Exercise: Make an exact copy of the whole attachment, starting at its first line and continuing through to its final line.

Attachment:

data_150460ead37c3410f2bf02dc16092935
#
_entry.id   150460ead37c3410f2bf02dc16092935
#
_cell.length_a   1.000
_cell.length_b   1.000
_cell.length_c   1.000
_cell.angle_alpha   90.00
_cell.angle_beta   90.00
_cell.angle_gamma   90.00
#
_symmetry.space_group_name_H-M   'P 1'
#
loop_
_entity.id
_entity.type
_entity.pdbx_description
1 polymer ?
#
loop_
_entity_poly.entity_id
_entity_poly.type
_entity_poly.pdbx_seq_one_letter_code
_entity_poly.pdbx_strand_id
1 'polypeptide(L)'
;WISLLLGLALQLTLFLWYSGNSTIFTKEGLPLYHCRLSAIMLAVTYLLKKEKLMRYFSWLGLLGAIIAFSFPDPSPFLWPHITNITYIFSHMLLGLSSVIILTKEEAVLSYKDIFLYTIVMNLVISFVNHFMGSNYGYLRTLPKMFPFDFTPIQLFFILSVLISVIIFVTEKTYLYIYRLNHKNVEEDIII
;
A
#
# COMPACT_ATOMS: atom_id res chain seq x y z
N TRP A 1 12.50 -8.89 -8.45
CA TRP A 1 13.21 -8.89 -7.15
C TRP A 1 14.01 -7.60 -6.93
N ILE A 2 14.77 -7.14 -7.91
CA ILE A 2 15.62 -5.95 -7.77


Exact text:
data_150460ead37c3410f2bf02dc16092935
#
_entry.id   150460ead37c3410f2bf02dc16092935
#
_cell.length_a   1.000
_cell.length_b   1.000
_cell.length_c   1.000
_cell.angle_alpha   90.00
_cell.angle_beta   90.00
_cell.angle_gamma   90.00
#
_symmetry.space_group_name_H-M   'P 1'
#
loop_
_entity.id
_entity.type
_entity.pdbx_description
1 polymer ?
#
loop_
_entity_poly.entity_id
_entity_poly.type
_entity_poly.pdbx_seq_one_letter_code
_entity_poly.pdbx_strand_id
1 'polypeptide(L)'
;WISLLLGLALQLTLFLWYSGNSTIFTKEGLPLYHCRLSAIMLAVTYLLKKEKLMRYFSWLGLLGAIIAFSFPDPSPFLWPHITNITYIFSHMLLGLSSVIILTKEEAVLSYKDIFLYTIVMNLVISFVNHFMGSNYGYLRTLPKMFPFDFTPIQLFFILSVLISVIIFVTEKTYLYIYRLNHKNVEEDIII
;
A
#
# COMPACT_ATOMS: atom_id res chain seq x y z
N TRP A 1 12.50 -8.89 -8.45
CA TRP A 1 13.21 -8.89 -7.15
C TRP A 1 14.01 -7.60 -6.93
N ILE A 2 14.77 -7.14 -7.91
CA ILE A 2 15.62 -5.95 -7.77